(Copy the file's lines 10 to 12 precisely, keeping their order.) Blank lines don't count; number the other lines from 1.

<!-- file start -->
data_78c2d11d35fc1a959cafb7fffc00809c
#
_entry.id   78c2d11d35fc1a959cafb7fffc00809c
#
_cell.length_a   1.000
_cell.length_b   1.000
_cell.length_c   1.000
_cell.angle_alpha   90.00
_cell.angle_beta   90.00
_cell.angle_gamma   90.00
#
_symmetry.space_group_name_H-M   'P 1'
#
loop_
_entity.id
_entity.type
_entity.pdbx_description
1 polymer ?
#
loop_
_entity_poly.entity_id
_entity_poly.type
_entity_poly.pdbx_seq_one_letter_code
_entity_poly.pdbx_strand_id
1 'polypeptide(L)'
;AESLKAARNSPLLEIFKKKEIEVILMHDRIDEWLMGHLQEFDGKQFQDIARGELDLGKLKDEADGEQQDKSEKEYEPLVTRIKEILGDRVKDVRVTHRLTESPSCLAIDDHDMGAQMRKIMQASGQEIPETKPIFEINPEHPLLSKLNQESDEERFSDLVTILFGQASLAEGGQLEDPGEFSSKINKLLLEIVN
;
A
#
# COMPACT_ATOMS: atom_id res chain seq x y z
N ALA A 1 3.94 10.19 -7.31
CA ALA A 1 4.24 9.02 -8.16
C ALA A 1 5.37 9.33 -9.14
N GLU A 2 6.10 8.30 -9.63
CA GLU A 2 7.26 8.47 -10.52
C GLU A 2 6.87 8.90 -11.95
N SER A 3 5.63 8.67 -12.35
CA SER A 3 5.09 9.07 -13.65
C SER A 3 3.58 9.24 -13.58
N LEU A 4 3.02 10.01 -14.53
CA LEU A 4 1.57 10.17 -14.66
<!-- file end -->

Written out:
_cell.angle_gamma   90.00
#
_symmetry.space_group_name_H-M   'P 1'